Fiona Hill, the former top Russia expert on the National Security Council, shot back at the Republican counsel during Thursday's impeachment hearing for suggesting that she had concerns about Lt. Col. Alexander Vindman's judgment, as her successor Tim Morrison testified earlier this week.

Why it matters: Republicans have used Morrison's testimony to try to discredit Vindman, a decorated Army officer and Ukraine expert who testified that he reported his concerns about Trump's phone call with Ukraine's president to White House lawyers. Hill argued that her comments to Morrison were in the context of Vindman's military experience, and that she believed he may not have been as well suited to a position that was becoming increasingly political.

  • "I did not feel he had the political antennae to deal with something that was straying into domestic politics," Hill said. "Not everyone is suited for that. That does not mean in any way I was questioning his overall judgment. Nor was I questioning his substantive expertise."
  • Hill added: "This was a very specific issue because by June, we saw things were diverging. And you needed completely different sensitivities. ... We were concerned about how he would manage what was becoming a highly charged and partisan issue, which it had not been before."

Go deeper: Live updates from Hill and David Holmes' testimony

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Former officer who shot Breonna Taylor indicted on wanton endangerment

A memorial to Breonna Taylor in downtown Louisville, Kentucky on Sept. 23. Photo: Jeff Dean/AFP via Getty Images

A grand jury has indicted Brett Hankison, one of the Louisville police officers who entered Breonna Taylor's home in March and shot her at least eight times, on three counts of wanton endangerment.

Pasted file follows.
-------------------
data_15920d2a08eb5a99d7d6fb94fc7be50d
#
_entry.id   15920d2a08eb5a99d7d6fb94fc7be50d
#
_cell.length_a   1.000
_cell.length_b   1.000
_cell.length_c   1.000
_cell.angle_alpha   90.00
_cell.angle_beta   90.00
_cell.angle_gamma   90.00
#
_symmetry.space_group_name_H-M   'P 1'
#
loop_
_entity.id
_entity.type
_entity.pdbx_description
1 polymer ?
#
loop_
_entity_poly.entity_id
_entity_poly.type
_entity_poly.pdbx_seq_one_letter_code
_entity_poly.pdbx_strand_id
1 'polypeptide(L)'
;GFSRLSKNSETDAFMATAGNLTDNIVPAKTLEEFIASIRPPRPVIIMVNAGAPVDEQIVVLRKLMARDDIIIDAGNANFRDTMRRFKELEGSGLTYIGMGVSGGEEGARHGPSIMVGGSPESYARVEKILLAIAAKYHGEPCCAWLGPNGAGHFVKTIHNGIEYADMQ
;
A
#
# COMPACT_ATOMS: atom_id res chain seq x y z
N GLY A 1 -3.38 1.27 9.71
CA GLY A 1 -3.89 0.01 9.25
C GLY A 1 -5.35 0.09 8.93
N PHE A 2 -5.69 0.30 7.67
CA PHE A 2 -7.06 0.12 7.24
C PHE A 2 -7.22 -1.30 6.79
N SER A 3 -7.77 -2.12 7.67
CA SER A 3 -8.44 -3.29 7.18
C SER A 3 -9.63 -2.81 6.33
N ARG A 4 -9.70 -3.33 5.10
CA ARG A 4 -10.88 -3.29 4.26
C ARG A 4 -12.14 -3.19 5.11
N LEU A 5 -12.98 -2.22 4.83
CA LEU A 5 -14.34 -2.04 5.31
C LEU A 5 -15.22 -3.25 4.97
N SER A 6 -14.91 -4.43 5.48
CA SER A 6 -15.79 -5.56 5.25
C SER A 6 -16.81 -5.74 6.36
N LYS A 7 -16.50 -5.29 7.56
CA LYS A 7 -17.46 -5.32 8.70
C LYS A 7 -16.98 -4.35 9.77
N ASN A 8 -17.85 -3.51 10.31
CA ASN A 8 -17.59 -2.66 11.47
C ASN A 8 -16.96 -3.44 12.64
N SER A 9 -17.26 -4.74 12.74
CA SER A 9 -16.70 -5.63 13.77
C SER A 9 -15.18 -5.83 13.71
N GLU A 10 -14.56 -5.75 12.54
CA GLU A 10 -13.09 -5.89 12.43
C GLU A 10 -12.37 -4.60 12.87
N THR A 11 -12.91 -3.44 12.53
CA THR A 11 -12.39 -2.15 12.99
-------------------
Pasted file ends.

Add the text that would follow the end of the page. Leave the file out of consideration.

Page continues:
The state of play: None of the three officers involved in the botched drug raid will face charges related to the actual death of Taylor, such as homicide or manslaughter. The two other officers, Jonathan Mattingly and Myles Cosgrove, were not charged at all. Hankison's bond was set at $15,000.

FDA chief vows agency will not accept political pressure on coronavirus vaccine

Food and Drug Administration Commissioner Stephen Hahn promised that "science will guide our decision" for a coronavirus vaccine at a Senate hearing on Wednesday.

Why it matters: More Americans are expressing doubt about a first-generation vaccine, despite President Trump's efforts to push an unrealistic timeline that conflicts with medical experts in his administration.

CEO confidence rises for the first time in over 2 years

Data: Business Roundtable; Chart: Naema Ahmed/Axios

A closely-watched CEO economic confidence index rose for the first time after declining for nine straight quarters, according to a survey of 150 chief executives of the biggest U.S. companies by trade group Business Roundtable.

Why it matters: The index, which still remains at a decade low, reflects corporate America's expectations for sales, hiring and spending — which plummeted amid uncertainty when the pandemic hit.

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